I've just lost all of my birds-eye chillie seedlings due to a rogue snail which got into my propogator on shelves in the yard. Although I have religiously put down pellets in the garden area, I forgot to put them around the pots on the windowsills etc. So be warned - make sure you protect everything!
In the breaks between showers I am out scouting for snails and slugs. Found some doozies.
Also the old flashlight in the dark works well too. Hard to be eco against such determined
and omniprescent opponents. Maybe a beer for them and a wine for me is the answer. Thank God they don't eat rosemary and lavendar (they do love basil though). If only we could find some predators for slugs. I'd hire an army of mercenaries but don't know of any.
They have made mincemeat of my strawberries this year. I have put pellets down as we don't have any animals to worry about, but they do not seem to be working. I have heard coffee grounds and crushed eggshells are effective so I might try them. Wood ash or soot are also said to work.
On the subject of another nuisance, I was able to scare rabbits away by placing solar powered lights around the areas where they were digging holes. They have left them alone since I placed the lamps.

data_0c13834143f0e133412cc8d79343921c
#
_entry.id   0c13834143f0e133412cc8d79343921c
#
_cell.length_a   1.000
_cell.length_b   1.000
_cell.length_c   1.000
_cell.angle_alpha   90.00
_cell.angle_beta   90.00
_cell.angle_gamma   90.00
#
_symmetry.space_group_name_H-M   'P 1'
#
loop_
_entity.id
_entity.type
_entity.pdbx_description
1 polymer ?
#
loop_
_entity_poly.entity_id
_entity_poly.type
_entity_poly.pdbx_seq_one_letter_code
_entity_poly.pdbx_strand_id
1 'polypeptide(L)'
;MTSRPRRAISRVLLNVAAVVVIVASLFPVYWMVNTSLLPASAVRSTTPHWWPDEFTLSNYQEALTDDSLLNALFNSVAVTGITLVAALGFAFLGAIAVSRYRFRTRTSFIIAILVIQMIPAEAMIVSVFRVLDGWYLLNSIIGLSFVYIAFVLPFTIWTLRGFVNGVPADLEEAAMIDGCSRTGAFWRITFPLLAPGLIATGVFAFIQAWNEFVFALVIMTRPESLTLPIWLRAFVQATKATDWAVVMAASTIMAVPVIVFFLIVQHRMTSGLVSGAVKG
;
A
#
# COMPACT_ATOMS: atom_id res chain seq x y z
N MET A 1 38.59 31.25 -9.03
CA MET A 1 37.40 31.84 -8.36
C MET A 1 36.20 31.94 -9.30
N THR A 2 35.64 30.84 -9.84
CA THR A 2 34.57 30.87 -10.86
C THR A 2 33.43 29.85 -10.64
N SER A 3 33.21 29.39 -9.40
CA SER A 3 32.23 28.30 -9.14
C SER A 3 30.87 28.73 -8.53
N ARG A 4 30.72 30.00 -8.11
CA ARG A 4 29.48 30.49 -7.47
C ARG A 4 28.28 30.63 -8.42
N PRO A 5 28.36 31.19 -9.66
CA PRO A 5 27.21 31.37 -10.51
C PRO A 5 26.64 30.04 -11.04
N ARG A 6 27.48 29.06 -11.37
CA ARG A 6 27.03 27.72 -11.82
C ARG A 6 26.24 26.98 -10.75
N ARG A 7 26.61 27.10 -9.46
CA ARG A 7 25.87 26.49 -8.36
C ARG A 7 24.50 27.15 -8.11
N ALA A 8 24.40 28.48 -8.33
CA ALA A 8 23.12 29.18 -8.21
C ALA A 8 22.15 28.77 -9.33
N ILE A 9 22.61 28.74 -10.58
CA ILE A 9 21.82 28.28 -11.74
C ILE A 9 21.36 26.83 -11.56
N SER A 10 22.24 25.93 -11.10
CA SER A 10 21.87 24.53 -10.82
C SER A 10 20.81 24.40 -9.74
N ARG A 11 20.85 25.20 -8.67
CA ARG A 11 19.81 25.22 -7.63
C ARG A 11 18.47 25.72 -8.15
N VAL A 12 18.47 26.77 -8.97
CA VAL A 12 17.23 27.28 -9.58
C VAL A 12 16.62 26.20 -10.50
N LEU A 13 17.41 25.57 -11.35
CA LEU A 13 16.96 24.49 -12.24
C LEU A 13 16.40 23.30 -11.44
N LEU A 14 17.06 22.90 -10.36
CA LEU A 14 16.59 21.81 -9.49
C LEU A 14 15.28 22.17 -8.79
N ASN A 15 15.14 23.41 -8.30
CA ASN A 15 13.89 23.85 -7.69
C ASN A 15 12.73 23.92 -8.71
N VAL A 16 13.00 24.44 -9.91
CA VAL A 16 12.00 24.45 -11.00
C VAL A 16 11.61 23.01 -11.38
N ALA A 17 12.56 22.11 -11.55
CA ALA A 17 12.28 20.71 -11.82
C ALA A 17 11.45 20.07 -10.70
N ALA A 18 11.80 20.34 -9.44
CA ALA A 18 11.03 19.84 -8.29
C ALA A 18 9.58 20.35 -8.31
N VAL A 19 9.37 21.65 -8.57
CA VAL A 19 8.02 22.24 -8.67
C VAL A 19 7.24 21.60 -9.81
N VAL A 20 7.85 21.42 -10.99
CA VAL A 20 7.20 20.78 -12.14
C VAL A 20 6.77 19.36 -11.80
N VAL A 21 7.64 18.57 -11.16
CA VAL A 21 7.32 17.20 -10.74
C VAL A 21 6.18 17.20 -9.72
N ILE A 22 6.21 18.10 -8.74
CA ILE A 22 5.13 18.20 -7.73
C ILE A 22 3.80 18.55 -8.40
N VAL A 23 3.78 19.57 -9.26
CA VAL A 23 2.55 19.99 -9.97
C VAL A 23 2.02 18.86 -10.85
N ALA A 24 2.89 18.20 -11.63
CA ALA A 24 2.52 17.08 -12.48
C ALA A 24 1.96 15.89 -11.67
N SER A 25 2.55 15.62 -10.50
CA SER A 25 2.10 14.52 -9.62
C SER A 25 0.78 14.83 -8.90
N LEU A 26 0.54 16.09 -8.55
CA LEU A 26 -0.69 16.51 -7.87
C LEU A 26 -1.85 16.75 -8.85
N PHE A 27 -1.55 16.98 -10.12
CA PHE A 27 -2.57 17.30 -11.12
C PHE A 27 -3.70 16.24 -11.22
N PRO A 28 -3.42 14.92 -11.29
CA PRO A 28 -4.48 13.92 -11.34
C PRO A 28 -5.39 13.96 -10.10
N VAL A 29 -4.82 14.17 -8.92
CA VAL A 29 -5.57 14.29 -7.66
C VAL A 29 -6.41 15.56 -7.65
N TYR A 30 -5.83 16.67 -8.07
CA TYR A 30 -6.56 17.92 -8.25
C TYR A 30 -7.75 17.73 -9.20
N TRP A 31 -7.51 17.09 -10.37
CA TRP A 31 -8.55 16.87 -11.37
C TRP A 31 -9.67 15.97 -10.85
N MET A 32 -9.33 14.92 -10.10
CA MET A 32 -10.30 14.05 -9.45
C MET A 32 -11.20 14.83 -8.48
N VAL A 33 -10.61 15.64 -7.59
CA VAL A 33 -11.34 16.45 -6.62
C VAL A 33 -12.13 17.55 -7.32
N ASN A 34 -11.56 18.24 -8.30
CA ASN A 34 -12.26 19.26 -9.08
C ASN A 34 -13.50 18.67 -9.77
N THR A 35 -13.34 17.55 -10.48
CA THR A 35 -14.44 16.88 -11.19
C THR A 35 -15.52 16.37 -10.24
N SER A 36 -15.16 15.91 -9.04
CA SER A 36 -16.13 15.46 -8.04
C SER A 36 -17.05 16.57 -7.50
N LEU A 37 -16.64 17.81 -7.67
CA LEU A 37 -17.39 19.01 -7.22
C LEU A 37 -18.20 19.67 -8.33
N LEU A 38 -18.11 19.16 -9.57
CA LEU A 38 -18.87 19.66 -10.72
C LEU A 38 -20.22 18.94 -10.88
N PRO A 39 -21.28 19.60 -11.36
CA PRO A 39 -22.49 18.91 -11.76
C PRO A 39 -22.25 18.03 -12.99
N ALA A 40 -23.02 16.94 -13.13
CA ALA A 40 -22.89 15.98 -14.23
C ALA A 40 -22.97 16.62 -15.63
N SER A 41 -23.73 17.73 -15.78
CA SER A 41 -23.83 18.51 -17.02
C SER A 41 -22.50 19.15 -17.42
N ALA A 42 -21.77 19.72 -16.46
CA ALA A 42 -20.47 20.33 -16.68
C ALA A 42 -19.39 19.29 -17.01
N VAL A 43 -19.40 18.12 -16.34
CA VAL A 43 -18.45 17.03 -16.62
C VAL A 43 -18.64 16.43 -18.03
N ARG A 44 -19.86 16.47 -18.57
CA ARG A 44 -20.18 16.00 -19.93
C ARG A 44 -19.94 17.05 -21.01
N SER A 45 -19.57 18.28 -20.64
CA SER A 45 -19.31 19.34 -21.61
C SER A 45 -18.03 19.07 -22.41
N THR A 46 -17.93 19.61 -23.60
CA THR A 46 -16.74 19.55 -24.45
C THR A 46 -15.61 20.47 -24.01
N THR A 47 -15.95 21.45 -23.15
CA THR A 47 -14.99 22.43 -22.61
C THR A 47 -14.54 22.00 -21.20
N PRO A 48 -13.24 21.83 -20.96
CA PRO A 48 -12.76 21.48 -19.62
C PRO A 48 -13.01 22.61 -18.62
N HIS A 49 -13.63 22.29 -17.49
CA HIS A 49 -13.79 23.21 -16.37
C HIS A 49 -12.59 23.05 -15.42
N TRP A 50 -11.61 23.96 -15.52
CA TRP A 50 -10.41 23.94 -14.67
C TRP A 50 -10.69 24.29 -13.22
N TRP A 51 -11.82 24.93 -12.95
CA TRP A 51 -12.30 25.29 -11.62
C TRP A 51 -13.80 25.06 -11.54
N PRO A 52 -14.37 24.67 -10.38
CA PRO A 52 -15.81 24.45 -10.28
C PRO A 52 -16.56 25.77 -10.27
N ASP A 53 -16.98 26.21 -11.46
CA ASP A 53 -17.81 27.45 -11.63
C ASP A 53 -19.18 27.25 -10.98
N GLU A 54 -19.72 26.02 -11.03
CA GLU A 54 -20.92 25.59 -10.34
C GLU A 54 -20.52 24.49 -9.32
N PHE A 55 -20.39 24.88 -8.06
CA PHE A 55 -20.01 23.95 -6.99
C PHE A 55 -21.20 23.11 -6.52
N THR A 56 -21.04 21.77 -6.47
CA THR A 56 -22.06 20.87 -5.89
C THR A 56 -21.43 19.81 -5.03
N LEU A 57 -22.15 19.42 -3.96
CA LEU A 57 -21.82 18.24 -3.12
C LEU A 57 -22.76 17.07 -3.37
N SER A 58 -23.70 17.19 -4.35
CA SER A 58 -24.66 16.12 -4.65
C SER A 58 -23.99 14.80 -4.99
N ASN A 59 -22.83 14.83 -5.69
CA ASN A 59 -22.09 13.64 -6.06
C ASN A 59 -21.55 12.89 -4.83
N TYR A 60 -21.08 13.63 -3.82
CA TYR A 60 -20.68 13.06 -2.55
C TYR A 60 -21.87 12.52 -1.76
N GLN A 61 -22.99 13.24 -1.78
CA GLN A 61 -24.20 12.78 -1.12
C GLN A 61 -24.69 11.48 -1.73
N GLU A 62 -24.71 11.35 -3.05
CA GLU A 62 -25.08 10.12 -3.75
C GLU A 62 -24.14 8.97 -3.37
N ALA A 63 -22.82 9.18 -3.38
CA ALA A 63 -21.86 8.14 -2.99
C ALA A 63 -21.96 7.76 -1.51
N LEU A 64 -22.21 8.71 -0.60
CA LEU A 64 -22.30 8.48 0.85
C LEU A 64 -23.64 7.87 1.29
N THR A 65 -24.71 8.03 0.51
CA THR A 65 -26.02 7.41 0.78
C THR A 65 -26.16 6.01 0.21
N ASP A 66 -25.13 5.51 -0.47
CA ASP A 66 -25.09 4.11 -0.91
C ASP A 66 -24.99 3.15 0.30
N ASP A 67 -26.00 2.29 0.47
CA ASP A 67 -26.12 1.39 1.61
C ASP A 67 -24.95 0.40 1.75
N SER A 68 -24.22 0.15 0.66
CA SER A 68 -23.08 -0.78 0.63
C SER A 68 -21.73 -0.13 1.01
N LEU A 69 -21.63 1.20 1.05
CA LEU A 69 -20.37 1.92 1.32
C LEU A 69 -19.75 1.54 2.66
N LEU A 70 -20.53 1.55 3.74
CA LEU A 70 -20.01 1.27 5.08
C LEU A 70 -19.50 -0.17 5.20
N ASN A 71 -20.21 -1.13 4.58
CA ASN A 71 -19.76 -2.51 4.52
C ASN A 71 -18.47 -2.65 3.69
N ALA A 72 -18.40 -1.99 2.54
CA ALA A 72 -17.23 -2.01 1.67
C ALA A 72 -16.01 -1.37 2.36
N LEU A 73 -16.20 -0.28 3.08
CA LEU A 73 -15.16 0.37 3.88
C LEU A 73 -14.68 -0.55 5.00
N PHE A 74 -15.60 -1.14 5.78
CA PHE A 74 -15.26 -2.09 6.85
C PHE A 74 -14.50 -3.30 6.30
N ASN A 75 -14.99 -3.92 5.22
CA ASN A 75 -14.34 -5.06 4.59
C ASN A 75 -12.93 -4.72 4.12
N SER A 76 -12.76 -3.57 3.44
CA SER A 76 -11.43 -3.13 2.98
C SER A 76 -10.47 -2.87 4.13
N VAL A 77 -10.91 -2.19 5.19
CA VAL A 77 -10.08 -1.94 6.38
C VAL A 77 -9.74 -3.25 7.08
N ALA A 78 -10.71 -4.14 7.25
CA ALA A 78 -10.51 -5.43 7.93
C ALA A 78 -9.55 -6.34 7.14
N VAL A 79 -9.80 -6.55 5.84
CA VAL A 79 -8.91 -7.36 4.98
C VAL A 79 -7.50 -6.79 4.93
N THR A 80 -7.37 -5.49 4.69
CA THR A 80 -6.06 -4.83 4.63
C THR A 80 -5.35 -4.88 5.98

I've really struggled to raise most of my seedlings this year in the UK - record heat followed by a very damp period. I've tried the organic slug pellets which work OK around the hostas but not very well at all for the green bean seedlings. However the snails show no interest in the strawberries or tomatoes which is fortunate.
A friend recommended trying nematodes on the surrounding areas where slugs and snails live and breed, has anyone else used nematodes successfully?
Since this drought has really taken a grip, the slugs and snails have disappeared. We have not seen any evidence for their activities for over a week. Even the birds don't seem interested in the fruit as they ignored the cherries at the top of our tree which are beyond the reach of a ladder.